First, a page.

The funny thing is we've been trying to do that for about 40 years (that I can remember). Just simple 'Window on Data': forms, tables and reports. Basic form-filling, data grid, modest data validation, limited links between tables, basic reporting with totals and sub-totals, covers something like 90% of what most people want. Add to that the ability to plug in some custom code to deal with special requirements and we're done.

Why is it so hard? Good luck if you can do it!

I think it's not so much that this is particularly hard, but that everything in software looks superficially simple but turns out to be really, really difficult.

Everything. There is no easy in it, anywhere.

I'm the forum administrator and lead developer of Rel. Email me at dave@armchair.mb.ca with the Subject 'TTM Forum'. Download Rel from https://reldb.org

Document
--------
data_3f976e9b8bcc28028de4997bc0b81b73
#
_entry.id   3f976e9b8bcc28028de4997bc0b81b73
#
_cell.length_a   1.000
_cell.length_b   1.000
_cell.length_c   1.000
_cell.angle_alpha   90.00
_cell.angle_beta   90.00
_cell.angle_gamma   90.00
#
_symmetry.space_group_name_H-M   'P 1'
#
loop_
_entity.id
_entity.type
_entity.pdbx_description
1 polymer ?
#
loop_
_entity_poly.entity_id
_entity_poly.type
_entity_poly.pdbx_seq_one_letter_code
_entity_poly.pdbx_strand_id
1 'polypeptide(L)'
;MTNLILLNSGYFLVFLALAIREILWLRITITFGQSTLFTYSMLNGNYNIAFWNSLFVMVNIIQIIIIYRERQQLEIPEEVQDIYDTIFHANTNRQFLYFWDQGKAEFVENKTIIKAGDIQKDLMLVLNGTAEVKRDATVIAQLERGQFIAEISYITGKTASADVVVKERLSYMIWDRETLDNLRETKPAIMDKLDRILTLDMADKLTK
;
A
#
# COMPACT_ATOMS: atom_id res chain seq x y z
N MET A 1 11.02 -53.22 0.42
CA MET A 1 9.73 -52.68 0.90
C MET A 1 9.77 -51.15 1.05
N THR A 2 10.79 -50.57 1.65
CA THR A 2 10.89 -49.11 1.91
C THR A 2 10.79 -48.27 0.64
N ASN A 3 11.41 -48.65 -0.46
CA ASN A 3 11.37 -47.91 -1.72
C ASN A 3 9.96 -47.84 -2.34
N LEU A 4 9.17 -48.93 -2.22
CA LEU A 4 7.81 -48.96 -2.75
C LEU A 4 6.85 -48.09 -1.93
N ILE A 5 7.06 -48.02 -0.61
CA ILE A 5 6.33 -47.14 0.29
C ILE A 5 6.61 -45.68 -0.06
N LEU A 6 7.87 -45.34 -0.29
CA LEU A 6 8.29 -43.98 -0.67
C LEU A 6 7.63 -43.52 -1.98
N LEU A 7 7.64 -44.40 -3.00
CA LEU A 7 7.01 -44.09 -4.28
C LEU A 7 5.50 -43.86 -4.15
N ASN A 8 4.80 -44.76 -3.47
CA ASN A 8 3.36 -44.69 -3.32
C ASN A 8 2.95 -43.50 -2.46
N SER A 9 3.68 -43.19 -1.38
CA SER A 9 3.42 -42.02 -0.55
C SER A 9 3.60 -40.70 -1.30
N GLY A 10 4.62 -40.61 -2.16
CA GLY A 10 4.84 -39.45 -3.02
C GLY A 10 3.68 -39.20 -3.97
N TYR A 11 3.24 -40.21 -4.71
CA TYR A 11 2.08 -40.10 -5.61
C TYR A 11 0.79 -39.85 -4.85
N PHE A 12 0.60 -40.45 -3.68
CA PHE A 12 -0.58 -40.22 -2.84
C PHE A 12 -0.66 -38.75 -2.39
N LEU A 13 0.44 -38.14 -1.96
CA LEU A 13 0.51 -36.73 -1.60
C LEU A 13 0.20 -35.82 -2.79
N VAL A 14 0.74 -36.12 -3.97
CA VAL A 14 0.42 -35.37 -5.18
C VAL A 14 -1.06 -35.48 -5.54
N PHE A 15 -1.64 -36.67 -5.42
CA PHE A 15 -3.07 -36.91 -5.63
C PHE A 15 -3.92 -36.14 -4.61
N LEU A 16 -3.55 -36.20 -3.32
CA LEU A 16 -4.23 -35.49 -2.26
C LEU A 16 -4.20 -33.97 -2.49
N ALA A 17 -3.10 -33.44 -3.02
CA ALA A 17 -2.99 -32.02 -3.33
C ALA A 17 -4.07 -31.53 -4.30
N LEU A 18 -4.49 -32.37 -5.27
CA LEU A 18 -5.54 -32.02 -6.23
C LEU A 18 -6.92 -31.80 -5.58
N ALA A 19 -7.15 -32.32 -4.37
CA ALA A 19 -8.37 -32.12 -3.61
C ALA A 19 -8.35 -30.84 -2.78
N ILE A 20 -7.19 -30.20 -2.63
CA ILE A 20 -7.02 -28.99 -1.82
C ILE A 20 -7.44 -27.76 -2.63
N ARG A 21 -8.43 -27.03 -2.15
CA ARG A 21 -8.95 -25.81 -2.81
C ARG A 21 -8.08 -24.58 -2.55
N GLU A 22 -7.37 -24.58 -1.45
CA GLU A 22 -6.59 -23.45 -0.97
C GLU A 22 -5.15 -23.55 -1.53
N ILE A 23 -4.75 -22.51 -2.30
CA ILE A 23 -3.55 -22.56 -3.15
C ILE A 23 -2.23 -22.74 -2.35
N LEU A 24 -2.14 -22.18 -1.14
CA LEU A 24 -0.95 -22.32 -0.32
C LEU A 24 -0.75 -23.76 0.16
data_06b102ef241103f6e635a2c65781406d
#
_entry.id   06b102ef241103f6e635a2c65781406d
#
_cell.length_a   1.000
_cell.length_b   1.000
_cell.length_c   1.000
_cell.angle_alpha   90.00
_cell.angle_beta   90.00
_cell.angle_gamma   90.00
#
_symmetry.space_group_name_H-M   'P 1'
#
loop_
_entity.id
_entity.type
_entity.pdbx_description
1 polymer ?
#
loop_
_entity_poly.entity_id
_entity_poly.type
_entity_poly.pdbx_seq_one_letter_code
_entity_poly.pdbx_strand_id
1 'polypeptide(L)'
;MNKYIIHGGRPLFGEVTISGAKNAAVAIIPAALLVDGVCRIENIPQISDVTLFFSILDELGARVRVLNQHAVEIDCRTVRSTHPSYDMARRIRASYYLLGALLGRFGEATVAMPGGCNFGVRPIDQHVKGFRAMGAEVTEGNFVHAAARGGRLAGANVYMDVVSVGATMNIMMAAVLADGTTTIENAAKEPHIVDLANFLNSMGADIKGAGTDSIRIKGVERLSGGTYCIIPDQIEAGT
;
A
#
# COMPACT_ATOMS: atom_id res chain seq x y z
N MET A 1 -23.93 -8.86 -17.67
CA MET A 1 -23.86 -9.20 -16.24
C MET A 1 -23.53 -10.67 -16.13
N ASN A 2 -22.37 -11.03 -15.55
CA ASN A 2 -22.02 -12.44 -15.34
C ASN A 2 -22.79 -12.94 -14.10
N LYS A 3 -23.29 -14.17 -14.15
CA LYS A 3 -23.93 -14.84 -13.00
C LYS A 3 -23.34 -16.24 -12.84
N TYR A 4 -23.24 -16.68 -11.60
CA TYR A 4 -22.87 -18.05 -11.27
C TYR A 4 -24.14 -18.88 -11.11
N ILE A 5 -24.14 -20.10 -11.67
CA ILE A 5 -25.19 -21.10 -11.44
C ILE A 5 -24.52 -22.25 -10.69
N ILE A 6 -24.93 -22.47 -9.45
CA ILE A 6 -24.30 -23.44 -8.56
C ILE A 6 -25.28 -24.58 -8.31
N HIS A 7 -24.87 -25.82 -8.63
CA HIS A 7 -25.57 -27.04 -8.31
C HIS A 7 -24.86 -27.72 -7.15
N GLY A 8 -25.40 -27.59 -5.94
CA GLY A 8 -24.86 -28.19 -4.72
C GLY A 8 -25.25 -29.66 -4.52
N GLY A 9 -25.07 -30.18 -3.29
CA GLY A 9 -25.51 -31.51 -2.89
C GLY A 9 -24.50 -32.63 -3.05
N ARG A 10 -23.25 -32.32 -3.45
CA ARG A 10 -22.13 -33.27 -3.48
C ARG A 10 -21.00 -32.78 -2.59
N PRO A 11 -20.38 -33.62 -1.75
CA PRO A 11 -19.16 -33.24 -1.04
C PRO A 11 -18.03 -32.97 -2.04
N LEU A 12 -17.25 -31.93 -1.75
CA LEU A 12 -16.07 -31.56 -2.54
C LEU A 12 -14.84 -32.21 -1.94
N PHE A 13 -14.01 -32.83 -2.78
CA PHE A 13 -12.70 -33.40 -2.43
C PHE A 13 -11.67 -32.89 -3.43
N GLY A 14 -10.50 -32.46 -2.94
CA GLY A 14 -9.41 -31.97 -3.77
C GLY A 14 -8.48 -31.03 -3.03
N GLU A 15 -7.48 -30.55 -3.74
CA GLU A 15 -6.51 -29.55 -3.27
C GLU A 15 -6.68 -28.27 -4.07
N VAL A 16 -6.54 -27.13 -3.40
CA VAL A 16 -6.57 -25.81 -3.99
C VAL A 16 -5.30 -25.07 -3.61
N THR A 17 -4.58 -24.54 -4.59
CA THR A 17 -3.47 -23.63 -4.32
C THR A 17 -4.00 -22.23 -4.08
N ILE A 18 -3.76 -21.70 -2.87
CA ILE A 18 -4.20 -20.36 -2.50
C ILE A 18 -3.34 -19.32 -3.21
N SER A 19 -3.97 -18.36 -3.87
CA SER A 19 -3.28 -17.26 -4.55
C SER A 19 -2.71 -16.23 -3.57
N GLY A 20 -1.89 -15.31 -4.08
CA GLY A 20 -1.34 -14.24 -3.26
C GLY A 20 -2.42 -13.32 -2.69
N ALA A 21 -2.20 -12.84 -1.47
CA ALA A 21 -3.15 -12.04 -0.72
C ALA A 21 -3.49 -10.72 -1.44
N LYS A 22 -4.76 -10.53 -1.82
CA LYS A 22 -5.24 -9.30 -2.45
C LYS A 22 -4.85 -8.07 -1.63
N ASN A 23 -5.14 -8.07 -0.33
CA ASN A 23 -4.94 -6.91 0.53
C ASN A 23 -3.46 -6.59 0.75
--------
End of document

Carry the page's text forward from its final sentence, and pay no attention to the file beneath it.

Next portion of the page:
Quote from AntC on August 8, 2019, 6:06 am

A significant proportion of the bloat is formatting (including graphing) -- which has nothing to do with the 'business' of spreadsheets -- that is, manipulating values.

Studies show that the actual business of spreadsheets is mostly a convenient UI for table editing and display.  The last spreadsheet I wrote has no numbers (except ordinals) anywhere: it's about characters in a story.   The rows are chapter-plus-scene numbers, the columns are, for each character, a triplet of "What do they do?", "What happens to them?" and "What do they learn?"  In Quantrix I'd have made it four-dimensional (chapter, scene, character, questions), and I would have been able to rearrange it on the fly to group or paginate so as to get the four dimensions into two.  The next one will probably have no numbers either: it has rows denoting concepts and several columns denoting environments, and the cells contain the name used for that concept in that environment.